The UK Cabinet Office has announced that Sir Eric Pickles, the Government’s recently-appointed anti-corruption champion, is to review electoral fraud and make recommendations on what more could be done to tackle the issue.
According to the Cabinet Office, the Government has “made great strides” in improving confidence in the electoral system across recent years, with Individual Electoral Registration ensuring that checks are in place to make absolutely certain everyone on the electoral register is indeed who they say are.
The review will determine whether changes are needed to make the system more secure, and make recommendations as to what those changes should be.
John Penrose, Minister for Constitutional Reform, said: “Most people feel British elections can be trusted to deliver whatever people have voted for. That said, in a changing world we cannot afford to rest on our laurels. We must spot new or growing weaknesses in our election system and fix them before they turn into a problem like Tower Hamlets. Sir Eric’s work will provide the facts we need to do this properly and, given his years of experience with local Government, he’s the perfect man for the job.”
Further improvements to electoral integrity
In response, Sir Eric Pickles said: “The Government’s roll out of Individual Electoral Registration across Great Britain is a significant advance in creating an electoral register that’s secure from fraud. It’s important that we now look at other parts of the system to identify what more can be done to improve electoral integrity.”
Pickles continued: “The British system is among the world’s most trusted democracies, but it’s essential that it remains so. The recent election court ruling in Tower Hamlets is a wake-up call that state bodies need to do far more to stamp out corruption and restore public confidence. Financial and electoral sleaze go hand in hand. If a dodgy politician is willing to break election law, they will not hesitate to syphon off taxpayers’ money for their own ends.”
In conclusion, Pickles explained: “The levels of reported incidents and allegations of electoral fraud in the UK do not suggest electoral fraud is widespread, but we cannot know how much goes undetected. It’s important that we close down any opportunities to commit fraud, whether this on the basis that actual evidence shows vulnerabilities are being targeted by fraudsters, or because there’s a potential risk or weakness in the system.”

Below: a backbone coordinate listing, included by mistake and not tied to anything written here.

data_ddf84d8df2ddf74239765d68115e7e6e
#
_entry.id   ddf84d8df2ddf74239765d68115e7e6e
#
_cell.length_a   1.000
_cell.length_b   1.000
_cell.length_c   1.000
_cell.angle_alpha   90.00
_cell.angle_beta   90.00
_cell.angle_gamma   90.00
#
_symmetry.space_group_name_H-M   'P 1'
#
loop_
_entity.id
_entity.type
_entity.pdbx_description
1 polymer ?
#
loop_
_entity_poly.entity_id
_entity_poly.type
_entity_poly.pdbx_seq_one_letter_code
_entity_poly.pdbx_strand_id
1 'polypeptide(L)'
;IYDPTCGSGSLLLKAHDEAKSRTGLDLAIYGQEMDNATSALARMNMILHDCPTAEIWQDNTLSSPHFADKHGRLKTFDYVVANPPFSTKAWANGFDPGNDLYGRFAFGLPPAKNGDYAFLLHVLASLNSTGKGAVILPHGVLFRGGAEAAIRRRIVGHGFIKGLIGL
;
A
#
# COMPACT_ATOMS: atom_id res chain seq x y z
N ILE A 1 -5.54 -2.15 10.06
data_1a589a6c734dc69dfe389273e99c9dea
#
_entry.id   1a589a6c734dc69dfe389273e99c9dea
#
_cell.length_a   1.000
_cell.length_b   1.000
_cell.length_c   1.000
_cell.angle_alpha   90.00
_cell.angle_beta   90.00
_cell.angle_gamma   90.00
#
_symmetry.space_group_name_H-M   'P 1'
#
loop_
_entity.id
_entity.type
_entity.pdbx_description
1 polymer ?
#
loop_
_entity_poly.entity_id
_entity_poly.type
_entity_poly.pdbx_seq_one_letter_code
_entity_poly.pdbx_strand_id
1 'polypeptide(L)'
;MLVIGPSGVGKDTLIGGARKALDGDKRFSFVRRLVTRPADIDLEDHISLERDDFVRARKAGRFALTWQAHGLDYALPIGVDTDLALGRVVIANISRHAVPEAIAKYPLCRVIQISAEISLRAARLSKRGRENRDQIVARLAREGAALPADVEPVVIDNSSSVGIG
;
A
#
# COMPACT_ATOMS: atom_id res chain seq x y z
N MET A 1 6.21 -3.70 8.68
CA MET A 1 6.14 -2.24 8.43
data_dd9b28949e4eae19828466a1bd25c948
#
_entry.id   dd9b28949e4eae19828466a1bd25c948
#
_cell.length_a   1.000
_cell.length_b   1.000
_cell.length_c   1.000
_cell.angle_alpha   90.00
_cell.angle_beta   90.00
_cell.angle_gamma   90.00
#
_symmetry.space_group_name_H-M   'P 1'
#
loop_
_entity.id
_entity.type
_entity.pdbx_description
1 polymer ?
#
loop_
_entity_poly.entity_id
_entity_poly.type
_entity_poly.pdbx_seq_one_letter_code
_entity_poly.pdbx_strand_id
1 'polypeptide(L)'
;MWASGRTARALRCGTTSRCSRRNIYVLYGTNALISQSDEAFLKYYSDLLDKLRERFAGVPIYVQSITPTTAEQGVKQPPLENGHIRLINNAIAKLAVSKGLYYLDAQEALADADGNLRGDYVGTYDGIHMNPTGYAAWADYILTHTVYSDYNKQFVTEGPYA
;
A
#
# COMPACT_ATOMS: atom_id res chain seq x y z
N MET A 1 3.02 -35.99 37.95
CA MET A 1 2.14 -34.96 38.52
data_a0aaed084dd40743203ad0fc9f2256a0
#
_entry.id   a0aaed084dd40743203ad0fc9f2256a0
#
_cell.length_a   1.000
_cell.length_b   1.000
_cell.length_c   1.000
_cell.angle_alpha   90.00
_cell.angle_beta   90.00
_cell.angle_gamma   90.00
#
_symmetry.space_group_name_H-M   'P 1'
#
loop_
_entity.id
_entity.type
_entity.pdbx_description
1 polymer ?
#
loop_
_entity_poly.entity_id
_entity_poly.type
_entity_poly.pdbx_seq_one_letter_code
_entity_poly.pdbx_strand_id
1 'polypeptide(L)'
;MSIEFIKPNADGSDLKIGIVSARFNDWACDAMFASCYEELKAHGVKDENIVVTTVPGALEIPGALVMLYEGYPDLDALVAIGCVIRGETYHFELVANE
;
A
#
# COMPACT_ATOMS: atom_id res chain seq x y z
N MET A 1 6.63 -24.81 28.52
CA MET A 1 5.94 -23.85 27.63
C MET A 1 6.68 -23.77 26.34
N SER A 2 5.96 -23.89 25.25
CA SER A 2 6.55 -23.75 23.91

Pickles asserted that the Government believes it’s important to keep the electoral system under review, to ensure that it remains robust and that measures are in place to continue to deter and prevent attempts to commit fraud.
Electoral Fraud Review: Terms of Reference
A ‘Call for Evidence’ is being issued as part of the review. Views will be sought from bodies such as the Electoral Commission and the Law Commission as well as those involved in running elections. The considered opinions of lawyers and academics with an interest in the field and law enforcement agencies such as the police service and the Crown Prosecution Service who deal with such allegations will be welcome.
The Terms of Reference for the Electoral Fraud Review are to:
*Examine what steps are necessary to stop voter registration fraud and error, postal voting fraud, impersonation, intimidation, bribery, treating and undue influence
*Review the role of councils, the police service and the Electoral Commission in deterring, identifying and prosecuting electoral fraud
*Consider the recommendations of Richard Mawrey QC in his recent Election Court judgement on fraud in the London Borough of Tower Hamlets
*Recommend to Government what practical changes are needed in terms of legislation, guidance and practice
*The consultation period is set to last for eight weeks, closing on 8 October 2015
**Feedback on the review should be submitted to:firstname.lastname@example.org
***After considering all of the evidence, Sir Eric Pickles will provide a report to the Prime Minister (complete with recommendations and proposals for change) by the end of this year